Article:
The cryptocurrency industry is very peculiar, for many reasons. New tokens and currencies are created on a regular basis, yet most of them will never make it onto centralized exchanges. It is time that situation changed. Huobi’s Hadax platform shows that things can be done in a completely different manner.
The Importance of Hadax and Similar Offerings
Veteran cryptocurrency enthusiasts will know Huobi as one of the biggest exchanges in the world. The company has been around for some time now, and its centralized cryptocurrency exchange model has attracted a fair bit of attention over the years. Even so, the company acknowledges a centralized business model is not the only way to make an impact in the world of cryptocurrency exchanges these days.
More and more cryptocurrency traders see merit in decentralized exchange solutions and protocols. The so-called DEX projects are growing in number, although most of them will not come to market for quite some time. Additionally, the platforms already in existence have not gained that much traction as of yet, mainly because most traders are not looking to exchange value in a decentralized manner, but rather chase short-term profits first and foremost.
Huobi acknowledges an intermediary solution may be more than warranted at this point. A while ago, the company announced the Huobi Autonomous Digital Asset Exchange, or Hadax. It is a very peculiar trading platform which allows any token or cryptocurrency in the world to be traded against any other. That is not its most important feature, though. Hadax also lets blockchain developers submit applications to have their tokens listed through a community voting process.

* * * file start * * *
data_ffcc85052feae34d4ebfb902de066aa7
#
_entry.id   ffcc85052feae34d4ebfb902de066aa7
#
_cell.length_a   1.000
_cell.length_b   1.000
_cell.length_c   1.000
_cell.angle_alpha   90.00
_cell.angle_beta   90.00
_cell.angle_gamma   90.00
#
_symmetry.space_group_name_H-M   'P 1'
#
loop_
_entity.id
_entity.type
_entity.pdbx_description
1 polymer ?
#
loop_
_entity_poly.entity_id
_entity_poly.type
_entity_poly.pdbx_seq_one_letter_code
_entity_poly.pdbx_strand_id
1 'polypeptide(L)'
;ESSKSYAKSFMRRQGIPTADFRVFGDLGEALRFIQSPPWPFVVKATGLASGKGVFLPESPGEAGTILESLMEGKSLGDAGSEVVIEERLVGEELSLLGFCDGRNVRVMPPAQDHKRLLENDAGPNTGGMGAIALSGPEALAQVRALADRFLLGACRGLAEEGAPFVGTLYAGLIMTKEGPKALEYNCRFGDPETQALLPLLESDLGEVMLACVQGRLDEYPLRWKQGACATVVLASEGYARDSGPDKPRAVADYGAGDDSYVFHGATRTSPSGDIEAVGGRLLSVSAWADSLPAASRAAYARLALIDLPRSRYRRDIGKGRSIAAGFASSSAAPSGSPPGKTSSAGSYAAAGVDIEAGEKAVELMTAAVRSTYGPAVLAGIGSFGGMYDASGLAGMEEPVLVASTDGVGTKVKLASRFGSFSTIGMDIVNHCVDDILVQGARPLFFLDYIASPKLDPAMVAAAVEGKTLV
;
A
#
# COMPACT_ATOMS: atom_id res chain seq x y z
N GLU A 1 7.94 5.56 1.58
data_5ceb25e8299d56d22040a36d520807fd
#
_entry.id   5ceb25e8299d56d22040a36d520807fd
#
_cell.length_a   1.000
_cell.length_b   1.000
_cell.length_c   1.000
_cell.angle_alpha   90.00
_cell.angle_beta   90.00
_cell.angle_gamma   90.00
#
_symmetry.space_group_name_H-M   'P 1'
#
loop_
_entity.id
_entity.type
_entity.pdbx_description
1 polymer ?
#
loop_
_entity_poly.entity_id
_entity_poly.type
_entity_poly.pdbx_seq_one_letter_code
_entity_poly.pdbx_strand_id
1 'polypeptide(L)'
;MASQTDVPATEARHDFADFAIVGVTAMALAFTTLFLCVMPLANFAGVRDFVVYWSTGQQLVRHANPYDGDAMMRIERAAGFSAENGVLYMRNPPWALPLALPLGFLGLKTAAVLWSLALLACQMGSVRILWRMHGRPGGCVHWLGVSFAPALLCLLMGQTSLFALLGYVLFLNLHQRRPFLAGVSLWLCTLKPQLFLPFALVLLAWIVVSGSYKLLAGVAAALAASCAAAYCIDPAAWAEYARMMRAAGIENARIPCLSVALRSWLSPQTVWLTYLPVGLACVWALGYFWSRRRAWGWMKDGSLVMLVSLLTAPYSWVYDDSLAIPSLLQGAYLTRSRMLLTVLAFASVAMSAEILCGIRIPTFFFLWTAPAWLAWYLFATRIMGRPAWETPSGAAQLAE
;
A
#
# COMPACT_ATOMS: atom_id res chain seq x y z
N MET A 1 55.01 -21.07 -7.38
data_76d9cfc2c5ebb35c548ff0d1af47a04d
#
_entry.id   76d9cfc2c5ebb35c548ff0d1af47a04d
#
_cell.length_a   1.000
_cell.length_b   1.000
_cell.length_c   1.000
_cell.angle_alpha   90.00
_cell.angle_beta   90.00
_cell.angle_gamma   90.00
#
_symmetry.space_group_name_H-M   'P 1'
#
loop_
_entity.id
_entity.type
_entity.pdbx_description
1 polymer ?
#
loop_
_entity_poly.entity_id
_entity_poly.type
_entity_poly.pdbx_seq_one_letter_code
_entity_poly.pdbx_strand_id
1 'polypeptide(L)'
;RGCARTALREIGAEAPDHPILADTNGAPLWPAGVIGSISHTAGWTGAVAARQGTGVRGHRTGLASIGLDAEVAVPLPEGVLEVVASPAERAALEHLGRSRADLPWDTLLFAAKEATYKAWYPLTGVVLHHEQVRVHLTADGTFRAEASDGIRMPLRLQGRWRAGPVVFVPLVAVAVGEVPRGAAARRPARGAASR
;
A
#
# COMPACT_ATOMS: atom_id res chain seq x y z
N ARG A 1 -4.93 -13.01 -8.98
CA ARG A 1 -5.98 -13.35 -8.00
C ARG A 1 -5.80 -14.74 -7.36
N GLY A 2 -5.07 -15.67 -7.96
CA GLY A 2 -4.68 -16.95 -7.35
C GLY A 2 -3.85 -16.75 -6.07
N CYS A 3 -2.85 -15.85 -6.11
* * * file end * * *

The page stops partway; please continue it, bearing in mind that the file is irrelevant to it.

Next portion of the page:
Although there is still a vetting process taking place behind the scenes, this approach vastly increases the chances of new tokens and assets getting listed on the exchange. Assuming, that is, that these projects are commercially viable, have working technology, and adhere to compliance guidelines. It is an important process by which to cull the wheat from the chaff in this industry. Given the rising number of scam ICO tokens out there, such a vetting process is more than warranted.
Once a project is listed for community voting, it is then up to its supporters to get the asset on Hadax. The project with the most votes during a predetermined period will become eligible for trading on Hadax. One could argue that community voting is not the fairest model in this regard. Binance employs a similar model, and its votes are subject to manipulation by coin developers offering financial rewards in exchange for votes. Even so, it is a relatively fair model compared to how most other platforms go about things.
For the time being, Hadax is mainly interested in blockchain projects in Australia and Europe. Both of these regions can play an important role in this ecosystem moving forward. While it remains to be seen whether Hadax will help put either continent on the global cryptocurrency radar, it is certainly an interesting approach. Connecting users and investors with projects in their own regions will ultimately lead to smarter trades and investments.